I love being a writer.
But sometimes, writing can be an isolating experience. One of the reasons I love giving workshops is because I get to interact with children of all ages. And let me tell you, that is a truly enriching experience! Even though I’m there to teach them about building narratives and developing characters, I end up learning a thing or two after each workshop.
Here are the top 5 reasons I love working with children:
- Children are hilarious!
I often write down the things they say because the statements can be incredibly funny. Even when they’re not trying to be funny, they’re funny. When I walk into a school, I like to have a notepad and pen handy at all times.
Last month, I had the privilege of giving writing workshops at Westpark Elementary School. I always enjoy giving workshops, but this was a particularly thrilling experience.
Why, you may ask? Because….wait for it….
I WENT TO WESTPARK SCHOOL!
That’s right, many years ago, a Goomie-bracelet-wearing (remember those??) fresh faced little Lydia spent 7 years of her life there. It was and is such a huge part of my life. So I was so excited to return and relive that part of my childhood. Here I am below in a class photo, with my “Cindy Lauper hair” and all. (And yes, I may have been obsessed with her.)
Ahh….editing. For many writers, editing is a big challenge, one that is often accompanied by profuse sweating and anxiety. I, like many other writers, find it much easier to write than to edit. However, if you’re serious about your work and you don’t have an unlimited budget for a professional editor for each manuscript, you’ll need to pick up some trusted revising skills.
Here are some tricks that have helped me:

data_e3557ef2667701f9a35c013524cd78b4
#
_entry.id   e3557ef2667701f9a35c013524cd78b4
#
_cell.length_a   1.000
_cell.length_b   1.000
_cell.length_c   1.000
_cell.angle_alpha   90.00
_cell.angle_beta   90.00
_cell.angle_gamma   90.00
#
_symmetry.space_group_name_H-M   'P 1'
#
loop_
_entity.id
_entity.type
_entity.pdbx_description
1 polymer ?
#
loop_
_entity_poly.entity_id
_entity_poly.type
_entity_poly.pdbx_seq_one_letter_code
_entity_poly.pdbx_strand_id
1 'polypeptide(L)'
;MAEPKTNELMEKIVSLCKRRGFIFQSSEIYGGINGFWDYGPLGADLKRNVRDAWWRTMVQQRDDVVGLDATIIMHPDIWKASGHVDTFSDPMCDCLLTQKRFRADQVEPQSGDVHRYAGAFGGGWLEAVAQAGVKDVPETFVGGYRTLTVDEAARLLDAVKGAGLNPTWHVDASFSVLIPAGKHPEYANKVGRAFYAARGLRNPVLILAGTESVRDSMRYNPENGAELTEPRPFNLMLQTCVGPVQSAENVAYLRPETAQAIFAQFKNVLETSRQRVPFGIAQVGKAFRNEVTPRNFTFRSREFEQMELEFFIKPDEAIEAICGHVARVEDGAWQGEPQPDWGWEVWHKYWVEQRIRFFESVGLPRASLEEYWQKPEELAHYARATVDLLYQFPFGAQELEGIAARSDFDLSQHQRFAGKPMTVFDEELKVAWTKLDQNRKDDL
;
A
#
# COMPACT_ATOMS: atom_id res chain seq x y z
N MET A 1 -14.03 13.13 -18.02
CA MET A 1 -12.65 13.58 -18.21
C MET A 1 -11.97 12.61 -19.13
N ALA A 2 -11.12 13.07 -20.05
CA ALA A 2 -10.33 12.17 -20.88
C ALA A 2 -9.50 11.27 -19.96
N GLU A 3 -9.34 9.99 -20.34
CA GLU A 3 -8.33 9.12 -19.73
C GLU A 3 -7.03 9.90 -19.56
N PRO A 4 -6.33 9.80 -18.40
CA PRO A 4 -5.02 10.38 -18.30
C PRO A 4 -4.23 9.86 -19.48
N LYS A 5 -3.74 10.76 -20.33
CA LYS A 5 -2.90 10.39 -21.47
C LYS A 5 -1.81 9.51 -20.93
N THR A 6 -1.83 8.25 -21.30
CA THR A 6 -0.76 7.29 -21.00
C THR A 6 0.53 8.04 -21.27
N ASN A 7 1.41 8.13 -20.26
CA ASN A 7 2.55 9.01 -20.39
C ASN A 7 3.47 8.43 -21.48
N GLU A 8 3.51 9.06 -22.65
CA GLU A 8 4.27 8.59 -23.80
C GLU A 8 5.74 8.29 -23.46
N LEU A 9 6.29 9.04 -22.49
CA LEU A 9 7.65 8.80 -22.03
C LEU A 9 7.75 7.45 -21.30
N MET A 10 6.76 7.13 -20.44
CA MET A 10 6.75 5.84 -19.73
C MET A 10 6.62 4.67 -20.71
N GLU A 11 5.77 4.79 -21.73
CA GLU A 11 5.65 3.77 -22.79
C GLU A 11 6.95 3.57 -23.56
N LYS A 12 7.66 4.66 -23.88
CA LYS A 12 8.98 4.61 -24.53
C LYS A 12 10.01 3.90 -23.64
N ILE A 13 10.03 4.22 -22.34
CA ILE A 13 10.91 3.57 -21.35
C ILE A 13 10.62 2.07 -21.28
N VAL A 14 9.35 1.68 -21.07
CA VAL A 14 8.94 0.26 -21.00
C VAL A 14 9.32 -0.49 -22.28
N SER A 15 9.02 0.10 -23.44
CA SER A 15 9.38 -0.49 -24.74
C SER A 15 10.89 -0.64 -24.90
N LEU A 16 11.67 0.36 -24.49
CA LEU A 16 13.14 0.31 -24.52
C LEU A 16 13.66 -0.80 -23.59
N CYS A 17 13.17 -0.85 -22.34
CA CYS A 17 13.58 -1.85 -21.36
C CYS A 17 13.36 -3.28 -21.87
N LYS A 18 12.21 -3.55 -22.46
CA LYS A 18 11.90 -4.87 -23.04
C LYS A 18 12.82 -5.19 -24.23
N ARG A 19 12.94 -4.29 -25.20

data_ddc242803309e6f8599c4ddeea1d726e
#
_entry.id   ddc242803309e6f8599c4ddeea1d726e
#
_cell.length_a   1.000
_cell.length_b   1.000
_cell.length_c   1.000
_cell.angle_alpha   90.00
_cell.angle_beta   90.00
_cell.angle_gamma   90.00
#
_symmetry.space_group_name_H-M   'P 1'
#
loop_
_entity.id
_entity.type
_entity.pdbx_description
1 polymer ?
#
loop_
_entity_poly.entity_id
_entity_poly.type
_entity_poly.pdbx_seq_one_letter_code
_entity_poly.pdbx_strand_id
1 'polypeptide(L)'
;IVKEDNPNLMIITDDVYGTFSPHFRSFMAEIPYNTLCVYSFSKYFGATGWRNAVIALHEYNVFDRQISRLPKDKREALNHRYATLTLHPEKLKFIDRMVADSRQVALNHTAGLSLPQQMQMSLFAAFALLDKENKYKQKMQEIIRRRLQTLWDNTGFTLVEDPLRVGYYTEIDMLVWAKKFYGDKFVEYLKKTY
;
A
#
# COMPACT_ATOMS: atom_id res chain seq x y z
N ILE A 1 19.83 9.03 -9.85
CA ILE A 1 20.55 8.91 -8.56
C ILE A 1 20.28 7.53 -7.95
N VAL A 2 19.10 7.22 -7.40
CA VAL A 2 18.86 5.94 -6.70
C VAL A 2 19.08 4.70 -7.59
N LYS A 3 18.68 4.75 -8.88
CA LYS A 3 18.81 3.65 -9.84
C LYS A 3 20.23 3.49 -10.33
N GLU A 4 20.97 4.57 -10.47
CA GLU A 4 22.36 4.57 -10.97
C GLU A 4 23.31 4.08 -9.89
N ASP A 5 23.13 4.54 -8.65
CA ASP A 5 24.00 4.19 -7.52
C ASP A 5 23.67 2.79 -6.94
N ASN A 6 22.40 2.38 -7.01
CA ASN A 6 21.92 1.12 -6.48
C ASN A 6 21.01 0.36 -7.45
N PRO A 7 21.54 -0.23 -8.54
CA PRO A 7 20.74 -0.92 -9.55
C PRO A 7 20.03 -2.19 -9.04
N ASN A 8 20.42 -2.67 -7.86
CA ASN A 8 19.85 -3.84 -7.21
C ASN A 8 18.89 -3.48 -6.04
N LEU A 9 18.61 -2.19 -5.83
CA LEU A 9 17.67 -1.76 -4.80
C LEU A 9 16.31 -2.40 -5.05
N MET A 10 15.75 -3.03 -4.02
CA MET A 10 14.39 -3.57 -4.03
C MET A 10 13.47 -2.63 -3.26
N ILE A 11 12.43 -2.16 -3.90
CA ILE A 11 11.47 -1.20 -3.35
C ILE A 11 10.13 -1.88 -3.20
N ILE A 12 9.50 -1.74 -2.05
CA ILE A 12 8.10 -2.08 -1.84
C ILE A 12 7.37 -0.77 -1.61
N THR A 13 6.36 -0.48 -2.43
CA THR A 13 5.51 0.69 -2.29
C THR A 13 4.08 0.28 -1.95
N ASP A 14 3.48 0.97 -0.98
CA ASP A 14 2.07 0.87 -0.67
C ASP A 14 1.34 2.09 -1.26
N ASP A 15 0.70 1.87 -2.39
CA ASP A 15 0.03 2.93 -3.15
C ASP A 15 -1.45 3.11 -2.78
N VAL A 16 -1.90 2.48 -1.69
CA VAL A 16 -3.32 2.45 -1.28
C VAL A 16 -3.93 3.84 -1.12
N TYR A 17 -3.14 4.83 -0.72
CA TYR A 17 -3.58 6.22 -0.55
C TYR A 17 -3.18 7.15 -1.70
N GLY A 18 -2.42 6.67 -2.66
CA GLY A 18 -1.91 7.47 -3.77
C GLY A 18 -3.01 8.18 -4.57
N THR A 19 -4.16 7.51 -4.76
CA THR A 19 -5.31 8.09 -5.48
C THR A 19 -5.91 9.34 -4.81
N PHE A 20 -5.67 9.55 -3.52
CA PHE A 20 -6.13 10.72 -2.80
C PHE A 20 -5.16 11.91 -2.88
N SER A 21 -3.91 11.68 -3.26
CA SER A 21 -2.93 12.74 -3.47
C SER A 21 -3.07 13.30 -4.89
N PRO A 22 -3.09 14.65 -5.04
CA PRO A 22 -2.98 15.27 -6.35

1. Walk away!
Believe me, I’ve been stumped in my writing many a time. I have literally bumped my head against the computer screen because I couldn’t find the right word or the best ending. But it’s remarkable what can happen when you simply walk away and allow the manuscript to breathe for a while. When you come back to it, I guarantee you’ll see your manuscript through fresh eyes, and you’ll pick up on things you didn’t see before. Suddenly, you have new inspiration.
2. Read it out loud!
This one seems obvious, but I admit I never used to do this. I would just read my book in my head, without ever listening to how the words rolled off the page. But that’s not giving it a fair trial. You won’t know how your manuscript sounds to others until you read the manuscript out loud yourself. You’ll have a clearer view of what works and what doesn’t. Read the rest of this entry »
Aloha and welcome! Here you will find my musings on various topics such as:
- children’s literature
- what it’s like to be an author
- inspirational quotes and thoughts
- my latest projects
- the publishing industry
- educational resources for parents and teachers
- parenting tips
- arts and crafts for kiddies and much, much more!
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